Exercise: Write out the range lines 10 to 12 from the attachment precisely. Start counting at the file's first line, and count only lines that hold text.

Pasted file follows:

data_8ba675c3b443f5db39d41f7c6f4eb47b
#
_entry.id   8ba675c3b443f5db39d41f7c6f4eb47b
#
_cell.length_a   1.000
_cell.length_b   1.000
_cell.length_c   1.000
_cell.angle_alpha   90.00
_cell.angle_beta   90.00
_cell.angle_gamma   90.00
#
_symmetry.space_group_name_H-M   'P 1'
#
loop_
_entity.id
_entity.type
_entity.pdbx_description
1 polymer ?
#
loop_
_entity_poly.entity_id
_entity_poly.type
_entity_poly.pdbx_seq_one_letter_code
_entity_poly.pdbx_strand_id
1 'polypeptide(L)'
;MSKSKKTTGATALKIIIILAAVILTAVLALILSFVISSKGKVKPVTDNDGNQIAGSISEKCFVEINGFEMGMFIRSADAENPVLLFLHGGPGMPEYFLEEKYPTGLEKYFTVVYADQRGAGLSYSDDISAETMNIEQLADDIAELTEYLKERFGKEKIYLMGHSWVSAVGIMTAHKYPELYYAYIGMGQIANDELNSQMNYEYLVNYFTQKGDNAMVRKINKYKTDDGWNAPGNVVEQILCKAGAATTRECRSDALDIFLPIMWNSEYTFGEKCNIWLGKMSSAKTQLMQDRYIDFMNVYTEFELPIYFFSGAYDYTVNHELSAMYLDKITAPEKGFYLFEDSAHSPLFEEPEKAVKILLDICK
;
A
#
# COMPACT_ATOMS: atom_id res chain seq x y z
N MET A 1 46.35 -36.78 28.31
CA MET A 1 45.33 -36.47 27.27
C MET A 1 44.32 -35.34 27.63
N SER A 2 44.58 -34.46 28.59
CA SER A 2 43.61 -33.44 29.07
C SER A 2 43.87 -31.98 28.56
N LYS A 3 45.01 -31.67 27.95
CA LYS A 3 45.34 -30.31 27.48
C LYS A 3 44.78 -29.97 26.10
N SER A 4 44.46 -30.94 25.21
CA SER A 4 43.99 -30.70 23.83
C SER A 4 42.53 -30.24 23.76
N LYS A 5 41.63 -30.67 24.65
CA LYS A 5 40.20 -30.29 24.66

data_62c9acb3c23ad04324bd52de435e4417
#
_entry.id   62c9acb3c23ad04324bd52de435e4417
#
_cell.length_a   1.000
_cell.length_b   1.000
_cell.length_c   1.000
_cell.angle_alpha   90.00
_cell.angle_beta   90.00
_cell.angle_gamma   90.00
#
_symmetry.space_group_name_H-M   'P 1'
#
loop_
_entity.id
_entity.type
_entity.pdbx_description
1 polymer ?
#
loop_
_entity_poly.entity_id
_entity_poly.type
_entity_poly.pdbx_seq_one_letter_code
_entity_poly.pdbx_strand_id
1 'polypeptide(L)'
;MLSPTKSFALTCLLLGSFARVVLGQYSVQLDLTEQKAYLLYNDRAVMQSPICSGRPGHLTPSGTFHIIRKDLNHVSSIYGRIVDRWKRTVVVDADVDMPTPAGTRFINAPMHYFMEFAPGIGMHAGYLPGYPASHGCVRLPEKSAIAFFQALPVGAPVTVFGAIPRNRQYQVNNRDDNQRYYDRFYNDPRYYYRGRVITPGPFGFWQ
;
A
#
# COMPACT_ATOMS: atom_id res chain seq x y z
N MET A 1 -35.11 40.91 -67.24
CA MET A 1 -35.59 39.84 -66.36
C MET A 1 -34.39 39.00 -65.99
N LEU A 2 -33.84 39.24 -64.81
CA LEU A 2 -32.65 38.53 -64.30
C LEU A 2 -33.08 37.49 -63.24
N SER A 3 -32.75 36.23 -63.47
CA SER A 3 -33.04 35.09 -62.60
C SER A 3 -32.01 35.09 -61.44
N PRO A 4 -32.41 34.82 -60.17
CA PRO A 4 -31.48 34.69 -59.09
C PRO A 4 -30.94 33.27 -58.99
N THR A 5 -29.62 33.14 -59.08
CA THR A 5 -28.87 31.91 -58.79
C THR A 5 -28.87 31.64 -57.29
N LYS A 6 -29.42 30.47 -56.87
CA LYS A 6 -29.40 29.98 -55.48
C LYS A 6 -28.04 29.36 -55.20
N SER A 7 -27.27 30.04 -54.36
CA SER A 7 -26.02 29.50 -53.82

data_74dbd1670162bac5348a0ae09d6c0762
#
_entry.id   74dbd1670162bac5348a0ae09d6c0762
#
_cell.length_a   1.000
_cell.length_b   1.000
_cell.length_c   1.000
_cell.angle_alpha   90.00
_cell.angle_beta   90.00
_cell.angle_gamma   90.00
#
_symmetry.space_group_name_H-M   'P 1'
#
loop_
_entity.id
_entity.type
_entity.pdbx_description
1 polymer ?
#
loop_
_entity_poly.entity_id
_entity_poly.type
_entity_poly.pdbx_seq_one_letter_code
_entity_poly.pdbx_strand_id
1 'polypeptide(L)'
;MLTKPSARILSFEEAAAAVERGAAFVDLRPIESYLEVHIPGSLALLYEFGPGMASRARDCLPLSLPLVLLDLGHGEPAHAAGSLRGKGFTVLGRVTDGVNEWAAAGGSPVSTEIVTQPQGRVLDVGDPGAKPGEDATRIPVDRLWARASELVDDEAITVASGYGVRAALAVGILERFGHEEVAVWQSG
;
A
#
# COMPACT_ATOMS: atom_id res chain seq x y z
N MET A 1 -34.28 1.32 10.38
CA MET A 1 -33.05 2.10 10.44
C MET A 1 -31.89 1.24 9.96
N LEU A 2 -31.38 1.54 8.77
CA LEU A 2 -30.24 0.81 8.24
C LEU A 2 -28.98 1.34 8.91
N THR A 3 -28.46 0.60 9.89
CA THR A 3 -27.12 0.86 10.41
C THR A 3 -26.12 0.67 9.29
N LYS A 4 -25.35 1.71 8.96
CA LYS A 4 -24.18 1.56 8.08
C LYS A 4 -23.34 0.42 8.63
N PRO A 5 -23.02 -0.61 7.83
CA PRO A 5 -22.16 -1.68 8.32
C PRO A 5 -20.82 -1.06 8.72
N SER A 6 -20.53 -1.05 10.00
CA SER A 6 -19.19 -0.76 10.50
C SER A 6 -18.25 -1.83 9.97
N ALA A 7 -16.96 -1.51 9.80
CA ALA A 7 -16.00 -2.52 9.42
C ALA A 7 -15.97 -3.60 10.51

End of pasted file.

_cell.angle_gamma   90.00
#
_symmetry.space_group_name_H-M   'P 1'